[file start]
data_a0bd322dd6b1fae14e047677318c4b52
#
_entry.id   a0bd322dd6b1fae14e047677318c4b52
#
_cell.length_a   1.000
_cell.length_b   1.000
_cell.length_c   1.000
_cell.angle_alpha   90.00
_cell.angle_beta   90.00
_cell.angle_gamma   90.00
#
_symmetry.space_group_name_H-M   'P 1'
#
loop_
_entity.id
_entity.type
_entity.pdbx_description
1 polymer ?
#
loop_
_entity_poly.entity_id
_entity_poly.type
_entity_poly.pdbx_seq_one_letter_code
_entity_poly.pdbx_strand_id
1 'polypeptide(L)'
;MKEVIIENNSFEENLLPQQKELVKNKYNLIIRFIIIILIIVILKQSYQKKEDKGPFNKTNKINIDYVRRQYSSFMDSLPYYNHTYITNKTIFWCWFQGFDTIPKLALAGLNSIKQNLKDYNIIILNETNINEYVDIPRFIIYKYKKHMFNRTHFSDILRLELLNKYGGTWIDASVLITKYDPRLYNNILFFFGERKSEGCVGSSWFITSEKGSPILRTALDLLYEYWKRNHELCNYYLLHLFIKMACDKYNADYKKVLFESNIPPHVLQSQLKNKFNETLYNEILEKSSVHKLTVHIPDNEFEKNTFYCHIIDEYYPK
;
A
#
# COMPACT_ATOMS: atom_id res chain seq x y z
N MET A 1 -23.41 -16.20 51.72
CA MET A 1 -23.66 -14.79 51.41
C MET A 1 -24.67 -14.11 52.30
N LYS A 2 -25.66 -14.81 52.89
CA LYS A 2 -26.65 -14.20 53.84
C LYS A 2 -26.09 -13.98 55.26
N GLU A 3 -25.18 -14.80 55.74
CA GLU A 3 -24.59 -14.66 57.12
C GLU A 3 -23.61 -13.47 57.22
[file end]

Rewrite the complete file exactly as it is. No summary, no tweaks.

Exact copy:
data_a0bd322dd6b1fae14e047677318c4b52
#
_entry.id   a0bd322dd6b1fae14e047677318c4b52
#
_cell.length_a   1.000
_cell.length_b   1.000
_cell.length_c   1.000
_cell.angle_alpha   90.00
_cell.angle_beta   90.00
_cell.angle_gamma   90.00
#
_symmetry.space_group_name_H-M   'P 1'
#
loop_
_entity.id
_entity.type
_entity.pdbx_description
1 polymer ?
#
loop_
_entity_poly.entity_id
_entity_poly.type
_entity_poly.pdbx_seq_one_letter_code
_entity_poly.pdbx_strand_id
1 'polypeptide(L)'
;MKEVIIENNSFEENLLPQQKELVKNKYNLIIRFIIIILIIVILKQSYQKKEDKGPFNKTNKINIDYVRRQYSSFMDSLPYYNHTYITNKTIFWCWFQGFDTIPKLALAGLNSIKQNLKDYNIIILNETNINEYVDIPRFIIYKYKKHMFNRTHFSDILRLELLNKYGGTWIDASVLITKYDPRLYNNILFFFGERKSEGCVGSSWFITSEKGSPILRTALDLLYEYWKRNHELCNYYLLHLFIKMACDKYNADYKKVLFESNIPPHVLQSQLKNKFNETLYNEILEKSSVHKLTVHIPDNEFEKNTFYCHIIDEYYPK
;
A
#
# COMPACT_ATOMS: atom_id res chain seq x y z
N MET A 1 -23.41 -16.20 51.72
CA MET A 1 -23.66 -14.79 51.41
C MET A 1 -24.67 -14.11 52.30
N LYS A 2 -25.66 -14.81 52.89
CA LYS A 2 -26.65 -14.20 53.84
C LYS A 2 -26.09 -13.98 55.26
N GLU A 3 -25.18 -14.80 55.74
CA GLU A 3 -24.59 -14.66 57.12
C GLU A 3 -23.61 -13.47 57.22